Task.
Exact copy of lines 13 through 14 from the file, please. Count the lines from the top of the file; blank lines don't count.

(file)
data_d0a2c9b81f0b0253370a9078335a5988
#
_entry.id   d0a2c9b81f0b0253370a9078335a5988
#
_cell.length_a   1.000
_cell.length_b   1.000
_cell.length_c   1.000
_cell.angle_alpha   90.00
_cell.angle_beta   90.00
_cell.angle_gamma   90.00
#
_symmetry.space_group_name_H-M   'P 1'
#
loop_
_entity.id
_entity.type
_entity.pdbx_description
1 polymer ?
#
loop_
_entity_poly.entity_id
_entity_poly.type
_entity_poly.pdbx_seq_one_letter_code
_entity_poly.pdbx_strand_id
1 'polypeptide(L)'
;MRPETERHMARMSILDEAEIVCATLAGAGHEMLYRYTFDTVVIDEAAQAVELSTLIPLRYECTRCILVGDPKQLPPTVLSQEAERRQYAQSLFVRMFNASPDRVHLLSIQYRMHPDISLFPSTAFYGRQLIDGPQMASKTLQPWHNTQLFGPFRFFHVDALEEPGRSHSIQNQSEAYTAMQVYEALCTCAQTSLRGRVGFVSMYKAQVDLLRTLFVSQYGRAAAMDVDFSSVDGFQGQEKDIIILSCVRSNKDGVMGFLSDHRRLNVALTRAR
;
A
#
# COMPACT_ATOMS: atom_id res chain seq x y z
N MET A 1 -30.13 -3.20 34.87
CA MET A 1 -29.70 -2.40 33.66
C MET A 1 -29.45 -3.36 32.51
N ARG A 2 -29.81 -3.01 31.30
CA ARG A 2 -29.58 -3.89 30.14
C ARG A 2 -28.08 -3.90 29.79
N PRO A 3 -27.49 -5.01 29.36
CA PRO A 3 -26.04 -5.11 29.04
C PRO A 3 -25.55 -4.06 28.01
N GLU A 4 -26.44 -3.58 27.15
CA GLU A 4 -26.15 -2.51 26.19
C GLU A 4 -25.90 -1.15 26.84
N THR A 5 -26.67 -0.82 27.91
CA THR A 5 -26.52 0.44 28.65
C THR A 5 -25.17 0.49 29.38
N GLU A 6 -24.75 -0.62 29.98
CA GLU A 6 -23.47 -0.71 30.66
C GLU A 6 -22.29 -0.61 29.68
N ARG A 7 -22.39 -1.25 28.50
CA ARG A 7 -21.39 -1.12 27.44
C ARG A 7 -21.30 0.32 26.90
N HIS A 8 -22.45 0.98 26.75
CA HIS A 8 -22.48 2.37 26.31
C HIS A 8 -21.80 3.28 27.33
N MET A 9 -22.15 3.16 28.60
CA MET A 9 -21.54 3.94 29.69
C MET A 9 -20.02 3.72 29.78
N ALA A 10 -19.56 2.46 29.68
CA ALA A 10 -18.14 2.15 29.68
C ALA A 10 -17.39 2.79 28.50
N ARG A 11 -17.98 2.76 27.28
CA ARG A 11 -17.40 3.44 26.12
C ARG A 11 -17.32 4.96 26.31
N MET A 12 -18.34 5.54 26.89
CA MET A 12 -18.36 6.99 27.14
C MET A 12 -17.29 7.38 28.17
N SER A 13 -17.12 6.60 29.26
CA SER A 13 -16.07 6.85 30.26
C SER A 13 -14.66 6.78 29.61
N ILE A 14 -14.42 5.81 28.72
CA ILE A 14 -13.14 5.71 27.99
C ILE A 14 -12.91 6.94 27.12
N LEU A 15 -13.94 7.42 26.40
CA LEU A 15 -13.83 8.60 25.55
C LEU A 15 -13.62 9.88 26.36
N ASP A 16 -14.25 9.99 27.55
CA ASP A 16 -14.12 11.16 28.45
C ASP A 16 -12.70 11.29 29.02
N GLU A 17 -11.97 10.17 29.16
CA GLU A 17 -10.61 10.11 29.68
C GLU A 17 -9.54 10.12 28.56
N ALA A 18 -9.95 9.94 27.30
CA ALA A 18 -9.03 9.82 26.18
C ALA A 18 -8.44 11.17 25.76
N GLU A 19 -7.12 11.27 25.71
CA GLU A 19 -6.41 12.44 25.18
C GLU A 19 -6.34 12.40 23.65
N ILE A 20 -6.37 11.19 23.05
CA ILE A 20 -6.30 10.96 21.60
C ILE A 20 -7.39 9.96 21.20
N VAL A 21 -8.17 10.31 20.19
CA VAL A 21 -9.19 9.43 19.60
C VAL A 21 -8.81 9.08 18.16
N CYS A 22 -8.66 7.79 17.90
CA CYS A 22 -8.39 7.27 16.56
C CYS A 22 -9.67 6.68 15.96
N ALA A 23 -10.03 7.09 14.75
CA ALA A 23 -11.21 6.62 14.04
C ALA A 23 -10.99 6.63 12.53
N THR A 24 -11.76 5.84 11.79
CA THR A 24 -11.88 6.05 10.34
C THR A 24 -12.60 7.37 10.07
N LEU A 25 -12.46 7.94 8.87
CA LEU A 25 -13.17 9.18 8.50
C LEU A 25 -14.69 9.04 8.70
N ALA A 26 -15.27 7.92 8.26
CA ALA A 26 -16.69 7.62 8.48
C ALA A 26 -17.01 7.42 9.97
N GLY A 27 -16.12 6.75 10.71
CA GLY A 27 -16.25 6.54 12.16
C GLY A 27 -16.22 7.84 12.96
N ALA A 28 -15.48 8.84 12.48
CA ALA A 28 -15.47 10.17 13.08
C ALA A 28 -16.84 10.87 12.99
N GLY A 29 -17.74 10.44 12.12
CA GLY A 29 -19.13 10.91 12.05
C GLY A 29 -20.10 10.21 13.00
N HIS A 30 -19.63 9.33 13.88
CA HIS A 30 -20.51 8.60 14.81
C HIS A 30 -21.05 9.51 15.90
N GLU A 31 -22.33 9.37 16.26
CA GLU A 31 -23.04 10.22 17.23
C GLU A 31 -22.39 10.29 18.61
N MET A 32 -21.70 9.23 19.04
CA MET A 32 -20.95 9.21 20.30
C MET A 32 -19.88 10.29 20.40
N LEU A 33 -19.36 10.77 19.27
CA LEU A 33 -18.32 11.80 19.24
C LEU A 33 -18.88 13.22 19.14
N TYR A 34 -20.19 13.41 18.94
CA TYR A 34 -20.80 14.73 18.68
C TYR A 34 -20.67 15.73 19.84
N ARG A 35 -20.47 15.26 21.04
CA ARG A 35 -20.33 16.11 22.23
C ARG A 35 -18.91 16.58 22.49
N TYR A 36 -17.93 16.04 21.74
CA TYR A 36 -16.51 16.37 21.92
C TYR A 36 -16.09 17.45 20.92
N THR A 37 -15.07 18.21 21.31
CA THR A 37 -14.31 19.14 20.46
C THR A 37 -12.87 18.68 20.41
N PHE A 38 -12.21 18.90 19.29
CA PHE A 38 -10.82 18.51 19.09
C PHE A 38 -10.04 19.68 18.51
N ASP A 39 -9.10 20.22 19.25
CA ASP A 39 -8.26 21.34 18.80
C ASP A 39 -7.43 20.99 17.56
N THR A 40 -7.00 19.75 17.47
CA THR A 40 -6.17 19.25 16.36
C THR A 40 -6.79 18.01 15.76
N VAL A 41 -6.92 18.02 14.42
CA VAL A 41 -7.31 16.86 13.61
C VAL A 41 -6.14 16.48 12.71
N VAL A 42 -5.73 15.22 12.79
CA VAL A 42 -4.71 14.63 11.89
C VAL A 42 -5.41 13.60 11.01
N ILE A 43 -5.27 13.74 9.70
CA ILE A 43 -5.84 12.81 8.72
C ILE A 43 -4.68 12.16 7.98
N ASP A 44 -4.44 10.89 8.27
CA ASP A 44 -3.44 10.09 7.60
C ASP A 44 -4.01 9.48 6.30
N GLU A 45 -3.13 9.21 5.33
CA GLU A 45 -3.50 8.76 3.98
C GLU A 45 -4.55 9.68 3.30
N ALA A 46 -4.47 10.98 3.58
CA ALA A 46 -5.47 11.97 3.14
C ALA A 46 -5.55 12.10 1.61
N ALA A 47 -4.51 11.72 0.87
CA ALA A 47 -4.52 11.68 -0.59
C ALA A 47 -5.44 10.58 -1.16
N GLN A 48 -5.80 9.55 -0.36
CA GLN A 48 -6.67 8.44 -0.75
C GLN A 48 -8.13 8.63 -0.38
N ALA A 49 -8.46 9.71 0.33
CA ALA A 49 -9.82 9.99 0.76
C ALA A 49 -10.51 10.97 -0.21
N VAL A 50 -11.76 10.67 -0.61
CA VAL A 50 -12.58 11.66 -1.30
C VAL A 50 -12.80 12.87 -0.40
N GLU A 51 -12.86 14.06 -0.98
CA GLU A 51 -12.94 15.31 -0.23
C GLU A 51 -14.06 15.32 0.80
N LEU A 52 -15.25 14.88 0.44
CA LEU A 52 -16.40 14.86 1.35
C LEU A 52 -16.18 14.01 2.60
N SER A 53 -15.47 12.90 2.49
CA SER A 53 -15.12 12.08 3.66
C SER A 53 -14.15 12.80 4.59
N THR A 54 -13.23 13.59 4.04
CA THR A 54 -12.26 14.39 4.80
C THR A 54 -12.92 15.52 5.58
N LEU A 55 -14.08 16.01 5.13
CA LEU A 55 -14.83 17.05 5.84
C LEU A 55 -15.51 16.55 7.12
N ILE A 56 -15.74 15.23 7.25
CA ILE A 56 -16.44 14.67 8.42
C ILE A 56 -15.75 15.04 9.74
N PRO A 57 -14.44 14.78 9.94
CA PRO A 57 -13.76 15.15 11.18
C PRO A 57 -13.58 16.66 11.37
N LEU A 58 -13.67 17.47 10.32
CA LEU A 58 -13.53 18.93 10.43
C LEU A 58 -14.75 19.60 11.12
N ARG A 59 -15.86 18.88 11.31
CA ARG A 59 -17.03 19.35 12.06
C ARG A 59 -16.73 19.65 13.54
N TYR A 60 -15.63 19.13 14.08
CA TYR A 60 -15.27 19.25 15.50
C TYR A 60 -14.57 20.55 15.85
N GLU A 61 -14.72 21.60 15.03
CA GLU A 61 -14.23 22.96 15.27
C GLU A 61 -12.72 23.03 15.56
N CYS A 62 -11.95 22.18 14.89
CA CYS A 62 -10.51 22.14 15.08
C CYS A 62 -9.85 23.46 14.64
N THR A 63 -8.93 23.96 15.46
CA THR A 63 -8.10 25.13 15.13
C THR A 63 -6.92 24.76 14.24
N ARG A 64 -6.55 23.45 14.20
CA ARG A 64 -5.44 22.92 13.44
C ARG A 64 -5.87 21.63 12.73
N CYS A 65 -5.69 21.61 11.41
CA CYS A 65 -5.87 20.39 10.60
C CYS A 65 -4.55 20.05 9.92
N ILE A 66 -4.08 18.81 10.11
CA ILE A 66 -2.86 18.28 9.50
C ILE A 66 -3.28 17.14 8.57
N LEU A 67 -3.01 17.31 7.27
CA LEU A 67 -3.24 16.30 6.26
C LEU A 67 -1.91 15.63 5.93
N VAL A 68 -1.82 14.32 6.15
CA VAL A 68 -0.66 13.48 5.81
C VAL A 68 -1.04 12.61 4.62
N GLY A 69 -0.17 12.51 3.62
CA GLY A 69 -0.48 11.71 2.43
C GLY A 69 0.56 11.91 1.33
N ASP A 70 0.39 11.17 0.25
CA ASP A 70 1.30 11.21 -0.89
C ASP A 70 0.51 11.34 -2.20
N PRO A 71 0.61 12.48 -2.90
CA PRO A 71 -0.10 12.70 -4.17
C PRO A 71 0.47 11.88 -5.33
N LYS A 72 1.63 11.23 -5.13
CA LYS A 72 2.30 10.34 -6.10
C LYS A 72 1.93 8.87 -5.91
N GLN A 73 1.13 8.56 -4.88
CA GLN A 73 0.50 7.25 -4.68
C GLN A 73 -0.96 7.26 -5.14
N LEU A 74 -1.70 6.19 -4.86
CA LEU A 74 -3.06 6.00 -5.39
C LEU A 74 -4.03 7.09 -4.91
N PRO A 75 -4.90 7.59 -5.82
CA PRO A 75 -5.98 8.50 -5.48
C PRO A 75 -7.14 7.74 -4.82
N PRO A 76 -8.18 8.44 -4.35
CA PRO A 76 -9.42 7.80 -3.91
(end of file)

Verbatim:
#
loop_